e enemy were leaving Louisa, and moving in the direction of Columbia. Knowing their object was to destroy the aqueduct, I started after them. Arrived there at night ; heard that they had left in a great hurry; pursued all night. At daybreak, having travelled sixty or seventy miles, the enemy being three hours ahead of me, halted. My videttes reported the enemy about one mile in advance; had exchanged words; they said they belonged to the Fifth regulars; knew the party I was pursuing was Wyndham's. Monday, May 4th.--Started forward and came upon him drawn up in the road. One squadron of the Ninth was ahead a few hundred yards; charged; the enemy charged at the same time; fought hand to hand for four or five minutes; routed the party; killed six, wounded a number, and took thirty three prisoners, among them Captain Owens and Lieutenant Buford. Captain Owens reported that his regiment was not all present, but that he was on picket; that General Buford was only three miles distan
it. Please refer to my despatch to the Secretary of War of to-night for the details of our present situation. I find on the back of my retained copy of this despatch the following memorandum made at the time by myself: Return of March 31, 1862, shows men present for duty171,602 Deduct 1st corps, infantry and artillery,32,119  Deduct Blenker,8,616  Deduct Banks,21,739  Deduct Wadsworth,19,318  Deduct Cavalry of 1st corps, etc.,1,600  Deduct Cavalry of Blenker,800  Van Alen and Wyndham,1,600   85,79285,792    85,810 Officers, about 3,900. Total absent from whole command, 23,796. As this memorandum was a calculation to ascertain only the number of troops left under my command, it did not take into consideration all the troops left behind which did not compose parts of the total of 171,602 for duty. My letters of April 1, show that many more were left in addition to those mentioned in this memorandum. The telegram referred to in my despatch to the President
d with and my force diminished by the action of the commanding officer of the Department of the Rappahannock, in violation of G. O. No. 29, War Department, adjutant-general's office, March 22, 1862. Under these circumstances I beg the immediate interposition of the War Department to relieve from arrest a meritorious officer, against whom there appears to be no complaint save that of obedience to the orders of his rightful superior. I also ask that the regiment, as well as the 1st N. J., Col. Wyndham, may be permitted to join the army under my command without further delay. G. B. McClellan, Maj.-Gen. Commanding. Wachusett, York river, April 22, 1862. My dear general: The carriage on board the Sebago is weak. Two carriage-makers are coming to us from Washington; I fear not in time. I am promised, if she comes in time, a steamer with 100-pounder rifle. The Corwin has no battery but a 10-pounder and two sixes, being only a surveying-craft. When you commence attack the 1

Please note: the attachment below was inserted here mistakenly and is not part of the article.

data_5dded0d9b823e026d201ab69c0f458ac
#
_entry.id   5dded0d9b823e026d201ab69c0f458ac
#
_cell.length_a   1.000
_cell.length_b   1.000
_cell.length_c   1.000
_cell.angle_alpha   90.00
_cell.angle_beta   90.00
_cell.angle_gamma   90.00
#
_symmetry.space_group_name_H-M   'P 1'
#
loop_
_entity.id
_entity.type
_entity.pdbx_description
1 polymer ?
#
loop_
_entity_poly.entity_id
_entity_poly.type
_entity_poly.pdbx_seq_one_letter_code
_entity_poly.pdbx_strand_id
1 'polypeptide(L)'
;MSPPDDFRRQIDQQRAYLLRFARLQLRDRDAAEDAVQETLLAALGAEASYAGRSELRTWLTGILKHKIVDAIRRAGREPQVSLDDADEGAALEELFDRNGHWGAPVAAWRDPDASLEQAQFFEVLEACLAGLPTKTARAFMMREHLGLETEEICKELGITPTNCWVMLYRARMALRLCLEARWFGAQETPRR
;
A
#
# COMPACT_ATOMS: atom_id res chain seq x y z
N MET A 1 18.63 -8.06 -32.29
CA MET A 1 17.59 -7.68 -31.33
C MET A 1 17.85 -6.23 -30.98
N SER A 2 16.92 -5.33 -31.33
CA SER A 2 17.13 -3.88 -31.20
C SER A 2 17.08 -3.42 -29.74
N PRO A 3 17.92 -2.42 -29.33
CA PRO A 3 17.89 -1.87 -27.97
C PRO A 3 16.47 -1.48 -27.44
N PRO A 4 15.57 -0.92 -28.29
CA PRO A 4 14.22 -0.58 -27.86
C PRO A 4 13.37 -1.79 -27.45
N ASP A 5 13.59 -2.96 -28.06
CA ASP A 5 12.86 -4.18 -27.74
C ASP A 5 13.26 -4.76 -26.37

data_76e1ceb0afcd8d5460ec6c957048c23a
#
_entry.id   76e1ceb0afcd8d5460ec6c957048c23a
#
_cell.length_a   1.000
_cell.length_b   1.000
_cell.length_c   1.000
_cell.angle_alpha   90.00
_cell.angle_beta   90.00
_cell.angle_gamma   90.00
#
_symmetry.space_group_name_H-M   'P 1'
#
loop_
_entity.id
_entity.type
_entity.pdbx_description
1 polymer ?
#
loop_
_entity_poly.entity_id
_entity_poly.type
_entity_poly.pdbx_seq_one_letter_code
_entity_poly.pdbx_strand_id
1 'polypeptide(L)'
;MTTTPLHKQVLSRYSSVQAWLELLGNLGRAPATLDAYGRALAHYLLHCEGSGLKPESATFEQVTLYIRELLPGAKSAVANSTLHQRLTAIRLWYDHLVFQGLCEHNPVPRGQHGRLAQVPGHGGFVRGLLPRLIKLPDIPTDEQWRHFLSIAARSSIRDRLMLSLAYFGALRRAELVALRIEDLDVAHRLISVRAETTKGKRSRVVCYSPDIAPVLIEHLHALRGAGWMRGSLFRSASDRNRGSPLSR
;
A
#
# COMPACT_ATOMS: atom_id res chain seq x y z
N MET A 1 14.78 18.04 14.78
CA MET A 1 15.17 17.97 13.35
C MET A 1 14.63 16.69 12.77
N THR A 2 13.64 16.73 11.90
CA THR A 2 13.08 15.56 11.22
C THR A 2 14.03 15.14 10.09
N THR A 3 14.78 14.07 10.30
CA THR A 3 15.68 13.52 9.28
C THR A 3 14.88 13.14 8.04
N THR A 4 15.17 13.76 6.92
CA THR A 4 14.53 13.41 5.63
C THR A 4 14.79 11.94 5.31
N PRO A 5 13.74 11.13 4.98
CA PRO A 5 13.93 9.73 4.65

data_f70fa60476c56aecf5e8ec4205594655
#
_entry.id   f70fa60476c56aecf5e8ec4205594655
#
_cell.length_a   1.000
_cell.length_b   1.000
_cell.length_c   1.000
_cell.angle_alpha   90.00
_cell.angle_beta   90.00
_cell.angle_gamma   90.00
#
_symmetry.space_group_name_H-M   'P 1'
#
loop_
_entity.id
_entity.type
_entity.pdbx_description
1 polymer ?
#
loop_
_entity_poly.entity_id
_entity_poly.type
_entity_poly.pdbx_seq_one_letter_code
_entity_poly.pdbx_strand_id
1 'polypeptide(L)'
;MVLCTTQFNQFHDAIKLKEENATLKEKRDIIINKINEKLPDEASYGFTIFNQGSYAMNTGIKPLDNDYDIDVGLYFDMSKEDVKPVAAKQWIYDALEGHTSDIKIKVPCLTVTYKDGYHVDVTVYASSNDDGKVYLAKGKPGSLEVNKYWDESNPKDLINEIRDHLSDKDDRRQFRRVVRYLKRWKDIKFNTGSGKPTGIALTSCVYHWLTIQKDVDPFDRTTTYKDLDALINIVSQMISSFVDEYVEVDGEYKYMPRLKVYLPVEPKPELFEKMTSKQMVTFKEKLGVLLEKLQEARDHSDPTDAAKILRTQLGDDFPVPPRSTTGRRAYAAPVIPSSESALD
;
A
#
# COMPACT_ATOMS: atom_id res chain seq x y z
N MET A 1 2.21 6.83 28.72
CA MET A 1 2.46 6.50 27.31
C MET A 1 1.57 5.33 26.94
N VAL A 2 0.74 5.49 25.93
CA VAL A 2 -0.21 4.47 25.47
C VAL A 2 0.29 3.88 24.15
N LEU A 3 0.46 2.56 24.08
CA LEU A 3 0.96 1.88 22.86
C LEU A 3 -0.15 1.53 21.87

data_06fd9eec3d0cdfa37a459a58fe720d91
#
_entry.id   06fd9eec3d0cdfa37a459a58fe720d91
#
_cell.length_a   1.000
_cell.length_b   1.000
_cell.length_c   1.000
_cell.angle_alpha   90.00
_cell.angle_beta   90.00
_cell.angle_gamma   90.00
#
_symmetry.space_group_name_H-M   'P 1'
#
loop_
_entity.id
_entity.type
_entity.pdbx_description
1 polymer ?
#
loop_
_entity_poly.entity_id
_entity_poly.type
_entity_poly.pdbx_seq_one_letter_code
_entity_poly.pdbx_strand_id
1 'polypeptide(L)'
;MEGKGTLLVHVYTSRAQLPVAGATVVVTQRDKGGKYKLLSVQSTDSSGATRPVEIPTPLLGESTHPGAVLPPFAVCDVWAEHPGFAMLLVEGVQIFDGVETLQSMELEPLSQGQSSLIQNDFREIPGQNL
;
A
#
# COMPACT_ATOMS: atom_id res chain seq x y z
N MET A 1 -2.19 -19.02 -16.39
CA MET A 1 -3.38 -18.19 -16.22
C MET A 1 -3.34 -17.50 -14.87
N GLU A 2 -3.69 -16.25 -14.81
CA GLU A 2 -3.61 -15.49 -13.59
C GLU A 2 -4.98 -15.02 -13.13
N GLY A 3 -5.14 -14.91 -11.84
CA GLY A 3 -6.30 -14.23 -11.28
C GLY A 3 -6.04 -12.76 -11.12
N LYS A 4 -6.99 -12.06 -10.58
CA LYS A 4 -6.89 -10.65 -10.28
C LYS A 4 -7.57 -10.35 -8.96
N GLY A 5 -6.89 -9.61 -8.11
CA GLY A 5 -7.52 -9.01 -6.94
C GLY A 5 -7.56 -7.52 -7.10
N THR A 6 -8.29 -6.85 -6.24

1 ; in pursuit, 340 ; Hanover C. H., 372, 374, 398. Williams, Gen. S., 45, 61, 83, 122, 141, 219, 540. Williams, Col., 510. Williamsburg, Va., 260, 300, 318 battle of, 319-333 ; evacuated, 333, 352. Williamsport, Va., 559, 562, 621, 622, 624. Willich, Col., 143. Wilson, Lieut. J. H., 125. Wilson, Lieut. J. M., 125. Wilson. Capt. T., 170. Winchester, Va., 78, 192, 193, 195, 570, 615, 616, 622, 624, 625. Wood, Maj. W. H., 33. Woodbury, Gen. D. V., 119, 124, 246, 248, 262, 511, 514. Woodruff, Lieut., 593, 598. Woodward, Capt. J. H., 130. Wool, Gen. J. E., at Fortress Monroe, 246, 247, 265, 266, 270, 277, 278, 306. Wright, Col. E. H., 123, 311. Wyndham. Col, 296. Wynn's Mill, Va., 284, 287, 312, Wytheville, Va., 53, 54. Yorktown, Va., 163, 165, 227, 246, siege of, 253-318; defences, 260 267, 268, 279, 309 ; plans for assault, 2.86, 287 ; evacuated, 288 ; torpedoes, 315, 326 ; Confederate retreat from, 319. Young's Mill, Va., 254, 256, 259, 260, 264, 307.
Southern Historical Society Papers, Volume 3. (ed. Reverend J. William Jones), Memoranda of the operations of Brigadier-General W. H. F. Lee's command during General Stoneman's raid into Virginia. (search)
scouts that the enemy were leaving Louisa and moving in direction of Columbia; knowing their object was to destroy the aqueduct, I started after them; arrived there at night; heard they had left in a great hurry, pursued all night; at day-break, having traveled sixty or seventy miles, and the enemy being three hours ahead of me, halted; my videttes reported enemy about one mile in advance; had exchanged words, and they said they belonged to Fifth regulars; knew the party I was pursuing was Wyndham's. Monday, 4th--Started forward and care upon him drawn up in road; one squadron of Ninth cavalry was ahead, a few hundred yards; charged; enemy charged at same time; fought hand to hand four or five minutes; routed the party; killed six; wounded a number; took thirty-three prisoners, among them Captain Owens and Lieutenant Buford. Captain Owens reported that his regiment was not all present, but that he was on picket; that General Buford was only three miles distant. My horses and men b